Two extraordinary scientists struggle to create eternal youth with medical breakthroughs in a world they call "blind to the tragedy of old age." Bill Andrews is a lab biologist and famed long-distance runner racing against the ultimate clock. Aubrey de Grey is a genius theoretical biologist who conducts his research with a beer in hand. They differ in style and substance, but are united in their common crusade: cure aging or die trying. They publicly brawl with the old guard of biology who argue that curing aging is neither possible nor desirable. As they battle their own aging and suffer the losses of loved ones, their journeys toward life without end ultimately become personal.
As you might guess this isn't really a popular science effort, but rather an entry into the time-honored documentary genre of giving screen time to strong characters in an industry largely unfamiliar to the public, people who are forging their way against the flow, working to achieve great and unusual things. There's a blog and PDF press kit if you want to look further.
You can also get a sense of the thing from the trailer, but I'll use this as a springboard to note the existence of a very real challenge when it comes to advocacy and fundraising for efforts to develop the means to treat and reverse degenerative aging. The public at large, and even people who take a little time to investigate the work of the research community, largely cannot tell the difference between serious efforts that might actually work, such as the work of the SENS Research Foundation and its allies, and scientific-sounding efforts that are in fact just ways to sell supplements that cannot possibly do anything meaningful to the course of aging, which is what has become of Sierra Sciences.
Sierra Sciences was at one point a serious effort to investigate manipulation of telomeres and telomerase as a means to treat aging, but at some point venture capital demands profits. Hence the slide of this company, like others before it, from legitimate research venture to just another group selling packaged herb extracts. Somewhere back in the day someone figured out that if you sound like a scientist people will buy what you sell regardless of how dubious your pitch is. It works even better if you actually used to be a scientist - so that's what we tend to see in this sort of situation. It's a damn shame, but it is what it is.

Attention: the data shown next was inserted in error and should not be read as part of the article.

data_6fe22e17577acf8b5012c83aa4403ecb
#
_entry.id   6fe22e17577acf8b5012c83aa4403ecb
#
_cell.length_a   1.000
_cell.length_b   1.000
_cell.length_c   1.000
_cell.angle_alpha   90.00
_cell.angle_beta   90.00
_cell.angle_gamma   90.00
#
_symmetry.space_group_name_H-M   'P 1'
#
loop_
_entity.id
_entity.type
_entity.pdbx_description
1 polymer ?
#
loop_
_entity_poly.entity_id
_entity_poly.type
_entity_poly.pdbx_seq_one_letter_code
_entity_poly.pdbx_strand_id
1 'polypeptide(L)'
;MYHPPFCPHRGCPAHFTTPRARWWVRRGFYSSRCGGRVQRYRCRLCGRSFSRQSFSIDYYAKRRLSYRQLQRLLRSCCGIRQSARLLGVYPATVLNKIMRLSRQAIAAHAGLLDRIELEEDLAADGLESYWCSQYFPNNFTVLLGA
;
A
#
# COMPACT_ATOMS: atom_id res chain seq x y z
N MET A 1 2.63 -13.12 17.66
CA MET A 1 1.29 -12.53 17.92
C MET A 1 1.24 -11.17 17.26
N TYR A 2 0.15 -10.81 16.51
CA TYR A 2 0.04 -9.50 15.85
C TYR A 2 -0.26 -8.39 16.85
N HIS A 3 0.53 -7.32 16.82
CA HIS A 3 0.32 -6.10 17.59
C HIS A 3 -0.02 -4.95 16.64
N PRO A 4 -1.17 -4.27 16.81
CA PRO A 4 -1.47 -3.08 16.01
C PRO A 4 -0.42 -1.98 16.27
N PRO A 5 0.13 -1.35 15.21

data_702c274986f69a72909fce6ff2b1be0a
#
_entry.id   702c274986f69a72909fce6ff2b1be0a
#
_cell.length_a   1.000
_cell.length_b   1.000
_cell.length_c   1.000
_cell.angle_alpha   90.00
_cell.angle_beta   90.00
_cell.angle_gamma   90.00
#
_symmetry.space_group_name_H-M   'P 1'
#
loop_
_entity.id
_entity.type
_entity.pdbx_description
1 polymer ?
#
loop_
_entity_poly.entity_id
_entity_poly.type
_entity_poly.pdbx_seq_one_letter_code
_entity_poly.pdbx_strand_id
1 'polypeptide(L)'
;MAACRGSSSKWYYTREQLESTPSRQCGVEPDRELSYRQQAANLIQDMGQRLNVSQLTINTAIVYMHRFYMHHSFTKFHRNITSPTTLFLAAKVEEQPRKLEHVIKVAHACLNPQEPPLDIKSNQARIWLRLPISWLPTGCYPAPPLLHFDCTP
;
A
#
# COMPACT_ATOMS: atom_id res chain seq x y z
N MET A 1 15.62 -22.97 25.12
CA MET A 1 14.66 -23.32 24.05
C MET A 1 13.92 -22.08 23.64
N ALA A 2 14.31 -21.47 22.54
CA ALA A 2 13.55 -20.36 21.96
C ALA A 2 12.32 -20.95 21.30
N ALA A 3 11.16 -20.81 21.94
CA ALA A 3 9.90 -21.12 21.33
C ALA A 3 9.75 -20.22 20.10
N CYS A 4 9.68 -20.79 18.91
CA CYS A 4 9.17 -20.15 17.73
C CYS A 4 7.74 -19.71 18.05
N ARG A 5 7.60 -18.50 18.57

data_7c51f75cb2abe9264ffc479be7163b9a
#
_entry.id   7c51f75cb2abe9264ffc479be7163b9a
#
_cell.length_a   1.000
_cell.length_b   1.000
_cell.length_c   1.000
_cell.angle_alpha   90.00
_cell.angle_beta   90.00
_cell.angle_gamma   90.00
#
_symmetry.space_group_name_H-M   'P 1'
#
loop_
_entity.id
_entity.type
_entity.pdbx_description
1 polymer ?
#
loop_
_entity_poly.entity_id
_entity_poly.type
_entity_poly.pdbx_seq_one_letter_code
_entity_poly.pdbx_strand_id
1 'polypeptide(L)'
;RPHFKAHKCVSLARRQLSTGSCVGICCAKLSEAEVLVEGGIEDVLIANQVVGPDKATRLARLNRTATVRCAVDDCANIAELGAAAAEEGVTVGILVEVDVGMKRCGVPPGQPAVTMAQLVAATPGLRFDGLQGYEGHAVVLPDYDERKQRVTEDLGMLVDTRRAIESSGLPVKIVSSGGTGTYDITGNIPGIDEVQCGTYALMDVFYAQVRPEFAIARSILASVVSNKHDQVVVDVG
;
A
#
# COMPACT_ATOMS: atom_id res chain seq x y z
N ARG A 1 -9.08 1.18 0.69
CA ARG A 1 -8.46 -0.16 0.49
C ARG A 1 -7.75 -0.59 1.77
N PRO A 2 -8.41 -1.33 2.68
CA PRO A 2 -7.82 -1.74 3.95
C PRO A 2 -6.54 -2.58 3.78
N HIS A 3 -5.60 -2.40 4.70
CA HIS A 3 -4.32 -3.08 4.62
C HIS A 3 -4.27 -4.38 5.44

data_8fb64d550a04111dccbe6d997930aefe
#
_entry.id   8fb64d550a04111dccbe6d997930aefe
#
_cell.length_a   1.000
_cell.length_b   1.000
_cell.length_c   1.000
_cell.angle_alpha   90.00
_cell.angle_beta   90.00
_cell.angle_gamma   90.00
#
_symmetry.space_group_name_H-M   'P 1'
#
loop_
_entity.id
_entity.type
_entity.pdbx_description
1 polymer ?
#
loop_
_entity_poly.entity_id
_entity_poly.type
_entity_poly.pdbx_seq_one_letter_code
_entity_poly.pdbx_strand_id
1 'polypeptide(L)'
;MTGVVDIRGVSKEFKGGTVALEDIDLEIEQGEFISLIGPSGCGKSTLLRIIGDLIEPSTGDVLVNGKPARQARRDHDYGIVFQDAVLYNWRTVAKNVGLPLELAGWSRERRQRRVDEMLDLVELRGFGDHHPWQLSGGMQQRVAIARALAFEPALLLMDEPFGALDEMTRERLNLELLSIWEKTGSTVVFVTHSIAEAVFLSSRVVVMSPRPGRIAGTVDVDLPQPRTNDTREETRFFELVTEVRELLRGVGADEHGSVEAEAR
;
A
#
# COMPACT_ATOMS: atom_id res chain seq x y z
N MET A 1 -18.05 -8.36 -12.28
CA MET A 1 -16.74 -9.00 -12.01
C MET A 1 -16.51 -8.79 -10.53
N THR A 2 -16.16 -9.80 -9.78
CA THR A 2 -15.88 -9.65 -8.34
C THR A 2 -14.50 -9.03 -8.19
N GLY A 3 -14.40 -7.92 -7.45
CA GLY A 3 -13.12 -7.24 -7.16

So you have a film equating de Grey, who coordinates a well-supported disruption of the status quo in aging research, complete with ongoing research projects aimed at the creation of actual, real rejuvenation over the next few decades, with Andrews, who is a scientist turned supplement seller - yet another in the long series of people to leave the rails of doing meaningful research in favor of hawking marginal and frankly dubious products here and now. These two people and the broader efforts they represent couldn't be more different. One is a shot at rejuvenation, and the other has made himself irrelevant to that goal.
This is a microcosm of the reasons why much of the mainstream scientific community are exceedingly unhappy with the "anti-aging" marketplace. When folk in the street - and journalists who know better, but who live and die by page view counts - don't take the time to distinguish between fraudulent "anti-aging" products and legitimate laboratory research, and the largest megaphones are wielded by supplement sellers, then the fundraising environment for aging research becomes challenging.
The future of longevity is not herbal supplements, never was herbal supplements, and never will be herbal supplements. Anyone trying to sell you a supposedly longevity-enhancing ingested product here and now, today, has left the real road to human rejuvenation far behind. All they have to sell are wishes, dreams, and lies. The only valid, viable way forward is to fund the right sort of research: the development of targeted therapies capable of repairing or reversing the known root causes of aging, and stop-gap treatments such as stem cell therapies that can temporarily reverse some of the consequences of aging to a degree that merits the high cost of development. Nothing exists today that can accomplish that first goal, and it will be at least two decades before early rejuvenation therapies emerge, even assuming great progress in fundraising over that time.
So to meander to a conclusion: there is probably no such thing as bad publicity. The more that the public hears about the prospects for treating aging, more likely it is that some people will come to favor that goal, and the easier it becomes for scientists to raise funds for new ventures or to expand existing SENS programs. But I, not in the target audience of course, would much prefer to see that done in a more discriminating way than the example herein.